Canon has also paid great attention to the design of the diaphragm of its 11-24 mm f/4L zoom, providing it with nine blades with a thoroughly studied shape to synergize to the utmost with the Subwavelength Structure Coating (SWC), Air Sphere Coating (ASC) and Fluorine Coating it includes in its optical formula, which strengthens even more the excellent flare reduction characteristic of this zoom lens, and in addition, it renders the sun appearing in landscape photographs as a beautiful 18 point star.


A further reason for the high production cost of very sophisticated lenses boasting top-notch optical and mechanical performance is the massive percentage of discarded out of tolerances elements, because the more their performance is, more will have to be the accuracy with which they are cut, ground and covered with antirreflection coatings, so above all the four aspherical elements of its optical formula (particularly the first one — with a huge 87 mm diameter and manually cut — and the second one — also featuring a large diameter, glass moulded and even more interesting from an optical viewpoint — ) of the new Canon EF 11-24 mm f/4L zoom lens need amazing accuracy and it can take some days to configurate them, so an unavoidable quantity of time must be devoted to it and to production capacity.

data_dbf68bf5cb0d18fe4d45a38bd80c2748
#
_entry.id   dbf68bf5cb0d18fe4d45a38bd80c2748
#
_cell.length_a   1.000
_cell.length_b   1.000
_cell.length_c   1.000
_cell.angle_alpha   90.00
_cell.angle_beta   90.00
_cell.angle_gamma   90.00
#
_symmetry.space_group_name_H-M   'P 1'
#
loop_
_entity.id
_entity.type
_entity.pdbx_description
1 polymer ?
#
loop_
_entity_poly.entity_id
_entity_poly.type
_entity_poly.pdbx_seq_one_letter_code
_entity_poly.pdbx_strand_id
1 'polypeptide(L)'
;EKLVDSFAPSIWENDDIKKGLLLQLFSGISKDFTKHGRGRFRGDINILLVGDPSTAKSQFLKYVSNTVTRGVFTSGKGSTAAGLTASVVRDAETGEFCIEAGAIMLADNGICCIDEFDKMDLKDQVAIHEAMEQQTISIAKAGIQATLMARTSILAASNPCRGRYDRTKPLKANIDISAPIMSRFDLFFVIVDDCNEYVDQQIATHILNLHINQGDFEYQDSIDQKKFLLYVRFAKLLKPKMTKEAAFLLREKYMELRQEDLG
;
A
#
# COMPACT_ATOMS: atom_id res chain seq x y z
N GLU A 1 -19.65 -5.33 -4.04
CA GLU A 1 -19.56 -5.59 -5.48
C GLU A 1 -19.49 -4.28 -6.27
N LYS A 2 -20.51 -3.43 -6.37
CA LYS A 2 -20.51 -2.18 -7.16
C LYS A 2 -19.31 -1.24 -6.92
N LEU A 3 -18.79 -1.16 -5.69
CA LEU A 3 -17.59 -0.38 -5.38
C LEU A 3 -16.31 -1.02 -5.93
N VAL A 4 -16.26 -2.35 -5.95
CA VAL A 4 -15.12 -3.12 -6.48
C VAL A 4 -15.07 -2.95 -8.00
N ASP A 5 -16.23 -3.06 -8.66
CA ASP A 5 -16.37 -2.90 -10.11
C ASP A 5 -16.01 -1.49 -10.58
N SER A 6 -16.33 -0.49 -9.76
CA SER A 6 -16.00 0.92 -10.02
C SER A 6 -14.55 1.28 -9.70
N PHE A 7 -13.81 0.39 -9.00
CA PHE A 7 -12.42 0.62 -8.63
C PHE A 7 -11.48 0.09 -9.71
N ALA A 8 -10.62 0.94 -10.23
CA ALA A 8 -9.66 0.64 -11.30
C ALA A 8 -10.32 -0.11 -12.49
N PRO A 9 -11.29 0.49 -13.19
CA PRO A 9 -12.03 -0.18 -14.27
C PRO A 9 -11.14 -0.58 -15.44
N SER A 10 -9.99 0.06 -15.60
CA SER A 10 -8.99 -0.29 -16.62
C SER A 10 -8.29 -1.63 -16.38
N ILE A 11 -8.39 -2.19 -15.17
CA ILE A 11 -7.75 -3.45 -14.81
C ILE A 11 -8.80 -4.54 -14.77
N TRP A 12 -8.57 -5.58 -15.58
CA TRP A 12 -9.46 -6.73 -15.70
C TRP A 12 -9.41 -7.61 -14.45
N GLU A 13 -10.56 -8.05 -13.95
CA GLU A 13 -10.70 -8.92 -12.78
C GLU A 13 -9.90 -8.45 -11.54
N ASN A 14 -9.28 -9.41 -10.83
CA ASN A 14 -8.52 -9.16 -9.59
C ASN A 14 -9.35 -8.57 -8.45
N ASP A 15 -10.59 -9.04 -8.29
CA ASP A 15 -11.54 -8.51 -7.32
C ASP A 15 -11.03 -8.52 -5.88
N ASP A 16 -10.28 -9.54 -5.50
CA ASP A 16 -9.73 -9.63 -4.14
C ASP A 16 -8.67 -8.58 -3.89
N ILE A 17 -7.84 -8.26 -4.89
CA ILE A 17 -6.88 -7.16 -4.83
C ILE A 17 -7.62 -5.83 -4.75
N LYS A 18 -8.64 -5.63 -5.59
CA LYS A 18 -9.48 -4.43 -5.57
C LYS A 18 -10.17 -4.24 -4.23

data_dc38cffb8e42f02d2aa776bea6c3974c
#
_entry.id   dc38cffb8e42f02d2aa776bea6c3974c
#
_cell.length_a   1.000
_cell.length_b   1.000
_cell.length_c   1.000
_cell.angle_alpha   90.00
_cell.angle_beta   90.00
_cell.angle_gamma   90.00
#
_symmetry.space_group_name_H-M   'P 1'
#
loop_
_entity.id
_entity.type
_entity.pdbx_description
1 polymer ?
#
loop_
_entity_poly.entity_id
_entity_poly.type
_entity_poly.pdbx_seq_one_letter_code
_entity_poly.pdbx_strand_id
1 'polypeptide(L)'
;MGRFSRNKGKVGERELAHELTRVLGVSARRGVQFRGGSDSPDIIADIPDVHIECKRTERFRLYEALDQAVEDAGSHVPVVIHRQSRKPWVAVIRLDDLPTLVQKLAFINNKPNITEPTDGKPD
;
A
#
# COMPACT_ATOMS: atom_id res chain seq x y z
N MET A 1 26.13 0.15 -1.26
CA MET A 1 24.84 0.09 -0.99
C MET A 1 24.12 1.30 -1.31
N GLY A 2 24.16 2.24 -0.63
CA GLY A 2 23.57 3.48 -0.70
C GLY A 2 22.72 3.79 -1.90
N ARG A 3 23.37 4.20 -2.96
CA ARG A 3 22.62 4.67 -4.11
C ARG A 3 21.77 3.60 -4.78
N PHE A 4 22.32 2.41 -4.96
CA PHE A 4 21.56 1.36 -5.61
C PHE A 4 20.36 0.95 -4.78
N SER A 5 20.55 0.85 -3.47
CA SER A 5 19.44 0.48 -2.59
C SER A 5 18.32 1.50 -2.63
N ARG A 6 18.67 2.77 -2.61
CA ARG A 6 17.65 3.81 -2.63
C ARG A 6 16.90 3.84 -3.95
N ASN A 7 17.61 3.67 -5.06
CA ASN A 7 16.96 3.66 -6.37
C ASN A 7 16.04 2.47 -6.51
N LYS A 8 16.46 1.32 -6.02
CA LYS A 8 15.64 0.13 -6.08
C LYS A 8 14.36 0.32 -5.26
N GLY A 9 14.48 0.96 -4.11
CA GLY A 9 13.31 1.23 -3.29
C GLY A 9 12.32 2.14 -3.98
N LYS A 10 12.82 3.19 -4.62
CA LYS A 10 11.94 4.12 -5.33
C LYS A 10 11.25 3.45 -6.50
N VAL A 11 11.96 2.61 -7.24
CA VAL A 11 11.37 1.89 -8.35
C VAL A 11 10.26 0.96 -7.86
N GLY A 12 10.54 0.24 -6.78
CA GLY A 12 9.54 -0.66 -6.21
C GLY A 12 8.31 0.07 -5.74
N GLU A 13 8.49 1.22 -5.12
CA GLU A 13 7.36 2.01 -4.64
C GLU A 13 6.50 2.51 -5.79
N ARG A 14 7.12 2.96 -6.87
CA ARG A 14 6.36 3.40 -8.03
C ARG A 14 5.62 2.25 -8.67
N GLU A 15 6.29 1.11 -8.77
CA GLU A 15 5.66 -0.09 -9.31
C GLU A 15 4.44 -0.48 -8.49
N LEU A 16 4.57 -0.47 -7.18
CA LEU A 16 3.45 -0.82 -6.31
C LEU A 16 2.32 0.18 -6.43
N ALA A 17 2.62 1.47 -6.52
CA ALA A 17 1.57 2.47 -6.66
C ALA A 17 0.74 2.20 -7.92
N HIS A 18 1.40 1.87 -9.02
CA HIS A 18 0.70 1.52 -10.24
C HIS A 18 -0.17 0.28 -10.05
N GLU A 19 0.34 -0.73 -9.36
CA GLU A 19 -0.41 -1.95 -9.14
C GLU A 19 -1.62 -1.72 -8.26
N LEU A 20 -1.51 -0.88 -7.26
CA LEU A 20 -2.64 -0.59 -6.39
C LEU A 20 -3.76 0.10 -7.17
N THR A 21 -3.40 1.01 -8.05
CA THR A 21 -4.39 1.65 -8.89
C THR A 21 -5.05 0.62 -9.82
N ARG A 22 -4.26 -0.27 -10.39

Besides, if there´s the slightest deviation of tolerance or decentering, it´s not possible to use the resource (of which designers can sometimes get advantage with intermediate and high level lenses) of counteract the effect generated by that deviation using another optical element featuring opposed traits to neutralize it.


The exceptional qualities of the Canon 11-24 mm f/4L regading its stunning extreme great angular coverage, its hugely praiseworthy correction of geometric distortion, its excellent values of resolution and contrast specially at the shortest and middle focal lengths at maximum aperture f/4, the full professional effectiveness of its 11, 12 and 13 mm, its remarkably well corrected fall-off (particularly if we bear in mind that it is the most angular rectilinear lens in the market), its very advanced and exotic optical formula with profusion of high-end aspherical elements both ground and glas moulded (specially the exceedingly difficult to build and very high production cost elements 1 and 2 sporting a large front diameter), etc, are fruit of two key factors:

a) The very strong presence and prestige of the AF-S Nikkor 14-24 mm f/2.8G ED in the photographic market.

b) The introduction by Canon of its new professional reflex cameras Canon 5DS and 5DSR with 50 megapixel full frame sensors, much more exacting with lenses attached to them than the 24 or 18 megapixels of also professiona reflex cameras like the Canon EOS 5D Mark III or the Canon EOS-1D X.

It seems apparent that the Canon 11-24 mm f/4L was designed from scratch with the fundamental need in mind of obtaining its best possible interaction with the new 50 megapixel 24 x 36 mm format sensors of its new professional reflex cameras and other new ones that can appear in future.